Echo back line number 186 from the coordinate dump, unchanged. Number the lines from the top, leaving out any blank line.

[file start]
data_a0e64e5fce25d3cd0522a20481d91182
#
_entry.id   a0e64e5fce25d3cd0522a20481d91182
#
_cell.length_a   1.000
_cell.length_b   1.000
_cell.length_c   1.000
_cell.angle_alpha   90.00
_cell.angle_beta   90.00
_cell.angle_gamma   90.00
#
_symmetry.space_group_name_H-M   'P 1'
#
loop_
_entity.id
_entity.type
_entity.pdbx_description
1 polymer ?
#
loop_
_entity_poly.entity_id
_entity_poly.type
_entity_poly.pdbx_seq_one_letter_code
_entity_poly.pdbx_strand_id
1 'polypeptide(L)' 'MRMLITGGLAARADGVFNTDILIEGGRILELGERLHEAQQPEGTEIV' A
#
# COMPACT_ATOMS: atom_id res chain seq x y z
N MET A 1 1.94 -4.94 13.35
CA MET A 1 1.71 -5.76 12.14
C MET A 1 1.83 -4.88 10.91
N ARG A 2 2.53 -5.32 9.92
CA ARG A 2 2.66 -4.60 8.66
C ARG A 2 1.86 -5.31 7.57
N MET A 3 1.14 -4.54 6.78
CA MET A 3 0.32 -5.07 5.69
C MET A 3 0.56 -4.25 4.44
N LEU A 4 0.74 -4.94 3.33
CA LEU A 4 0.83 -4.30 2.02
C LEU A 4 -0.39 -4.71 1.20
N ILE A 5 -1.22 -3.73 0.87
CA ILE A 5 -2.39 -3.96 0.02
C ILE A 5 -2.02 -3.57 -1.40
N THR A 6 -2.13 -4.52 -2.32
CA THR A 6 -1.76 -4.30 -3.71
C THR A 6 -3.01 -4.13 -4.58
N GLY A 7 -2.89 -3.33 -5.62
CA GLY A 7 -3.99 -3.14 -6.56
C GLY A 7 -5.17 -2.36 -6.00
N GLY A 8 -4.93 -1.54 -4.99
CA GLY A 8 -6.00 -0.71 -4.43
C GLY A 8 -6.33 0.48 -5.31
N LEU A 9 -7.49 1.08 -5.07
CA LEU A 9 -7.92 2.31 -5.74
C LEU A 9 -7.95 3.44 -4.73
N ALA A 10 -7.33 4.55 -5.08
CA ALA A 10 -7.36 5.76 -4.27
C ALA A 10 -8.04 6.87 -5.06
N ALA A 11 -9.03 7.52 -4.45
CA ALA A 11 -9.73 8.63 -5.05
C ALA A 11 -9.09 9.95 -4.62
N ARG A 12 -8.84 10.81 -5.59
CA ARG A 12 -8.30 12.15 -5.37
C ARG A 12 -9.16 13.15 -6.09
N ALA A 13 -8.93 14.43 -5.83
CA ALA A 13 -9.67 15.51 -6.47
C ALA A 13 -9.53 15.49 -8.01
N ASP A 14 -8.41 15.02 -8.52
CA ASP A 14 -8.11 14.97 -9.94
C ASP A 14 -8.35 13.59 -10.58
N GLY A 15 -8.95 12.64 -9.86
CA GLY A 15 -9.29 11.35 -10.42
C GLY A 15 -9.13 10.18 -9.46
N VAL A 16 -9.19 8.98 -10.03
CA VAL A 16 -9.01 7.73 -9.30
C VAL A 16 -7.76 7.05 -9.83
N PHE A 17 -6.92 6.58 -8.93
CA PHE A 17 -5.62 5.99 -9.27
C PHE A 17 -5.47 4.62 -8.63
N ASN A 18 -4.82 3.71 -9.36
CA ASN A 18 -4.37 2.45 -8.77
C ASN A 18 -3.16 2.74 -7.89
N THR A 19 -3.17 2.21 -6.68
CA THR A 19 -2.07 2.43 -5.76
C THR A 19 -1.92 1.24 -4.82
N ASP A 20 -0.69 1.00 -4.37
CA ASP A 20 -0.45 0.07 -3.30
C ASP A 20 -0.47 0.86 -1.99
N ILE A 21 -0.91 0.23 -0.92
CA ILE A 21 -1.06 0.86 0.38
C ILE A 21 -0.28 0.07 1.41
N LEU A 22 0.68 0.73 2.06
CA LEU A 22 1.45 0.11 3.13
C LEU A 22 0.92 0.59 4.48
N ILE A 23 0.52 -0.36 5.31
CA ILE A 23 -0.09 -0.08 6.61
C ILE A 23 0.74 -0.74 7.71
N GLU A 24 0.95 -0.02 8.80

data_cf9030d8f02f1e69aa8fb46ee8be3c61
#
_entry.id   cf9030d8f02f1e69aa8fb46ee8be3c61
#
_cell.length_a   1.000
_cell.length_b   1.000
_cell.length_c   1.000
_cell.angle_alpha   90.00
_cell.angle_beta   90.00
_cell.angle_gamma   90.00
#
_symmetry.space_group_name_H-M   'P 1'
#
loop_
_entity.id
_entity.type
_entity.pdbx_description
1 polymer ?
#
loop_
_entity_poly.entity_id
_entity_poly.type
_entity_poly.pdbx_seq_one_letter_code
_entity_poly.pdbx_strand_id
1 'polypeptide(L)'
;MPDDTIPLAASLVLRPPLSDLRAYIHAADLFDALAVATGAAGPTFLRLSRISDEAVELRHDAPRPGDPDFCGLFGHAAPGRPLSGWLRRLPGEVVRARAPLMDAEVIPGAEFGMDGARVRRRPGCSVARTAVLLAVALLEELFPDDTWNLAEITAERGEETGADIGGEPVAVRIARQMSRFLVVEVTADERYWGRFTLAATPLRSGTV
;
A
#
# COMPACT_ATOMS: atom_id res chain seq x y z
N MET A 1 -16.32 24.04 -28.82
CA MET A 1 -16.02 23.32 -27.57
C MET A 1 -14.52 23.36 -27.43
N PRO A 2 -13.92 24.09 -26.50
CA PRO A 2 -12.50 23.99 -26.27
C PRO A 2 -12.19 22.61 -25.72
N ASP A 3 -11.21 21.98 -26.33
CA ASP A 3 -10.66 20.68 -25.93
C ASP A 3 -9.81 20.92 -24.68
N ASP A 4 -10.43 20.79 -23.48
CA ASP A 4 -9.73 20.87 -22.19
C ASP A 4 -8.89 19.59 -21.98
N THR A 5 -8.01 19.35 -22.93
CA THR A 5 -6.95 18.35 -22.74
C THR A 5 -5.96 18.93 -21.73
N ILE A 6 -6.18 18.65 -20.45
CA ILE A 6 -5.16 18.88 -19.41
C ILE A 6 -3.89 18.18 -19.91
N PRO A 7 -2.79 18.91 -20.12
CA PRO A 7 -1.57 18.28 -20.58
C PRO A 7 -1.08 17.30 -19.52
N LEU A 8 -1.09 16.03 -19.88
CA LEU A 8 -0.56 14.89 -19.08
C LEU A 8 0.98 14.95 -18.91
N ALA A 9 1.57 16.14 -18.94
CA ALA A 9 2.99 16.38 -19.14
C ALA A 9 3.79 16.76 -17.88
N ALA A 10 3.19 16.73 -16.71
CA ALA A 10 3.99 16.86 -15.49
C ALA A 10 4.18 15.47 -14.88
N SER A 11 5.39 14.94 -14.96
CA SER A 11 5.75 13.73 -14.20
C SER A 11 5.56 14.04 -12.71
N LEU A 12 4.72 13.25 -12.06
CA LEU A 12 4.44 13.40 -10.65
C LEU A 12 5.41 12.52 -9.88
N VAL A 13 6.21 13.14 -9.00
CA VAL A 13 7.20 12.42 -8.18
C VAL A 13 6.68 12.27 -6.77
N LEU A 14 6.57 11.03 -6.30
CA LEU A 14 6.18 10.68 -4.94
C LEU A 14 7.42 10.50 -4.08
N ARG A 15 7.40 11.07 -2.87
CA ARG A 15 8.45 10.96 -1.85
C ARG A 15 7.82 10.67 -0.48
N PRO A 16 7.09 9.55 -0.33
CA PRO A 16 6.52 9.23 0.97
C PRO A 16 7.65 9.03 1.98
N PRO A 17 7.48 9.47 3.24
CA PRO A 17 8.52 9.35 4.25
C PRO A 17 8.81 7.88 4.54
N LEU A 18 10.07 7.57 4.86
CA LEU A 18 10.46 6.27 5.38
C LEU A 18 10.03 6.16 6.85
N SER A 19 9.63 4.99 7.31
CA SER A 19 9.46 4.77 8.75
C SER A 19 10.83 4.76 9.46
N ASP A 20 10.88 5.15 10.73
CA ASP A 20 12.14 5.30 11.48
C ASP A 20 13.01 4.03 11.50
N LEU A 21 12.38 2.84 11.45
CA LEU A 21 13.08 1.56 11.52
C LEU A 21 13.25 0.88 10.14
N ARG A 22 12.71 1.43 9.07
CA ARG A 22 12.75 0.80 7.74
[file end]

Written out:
CA ASP A 20 12.14 5.30 11.48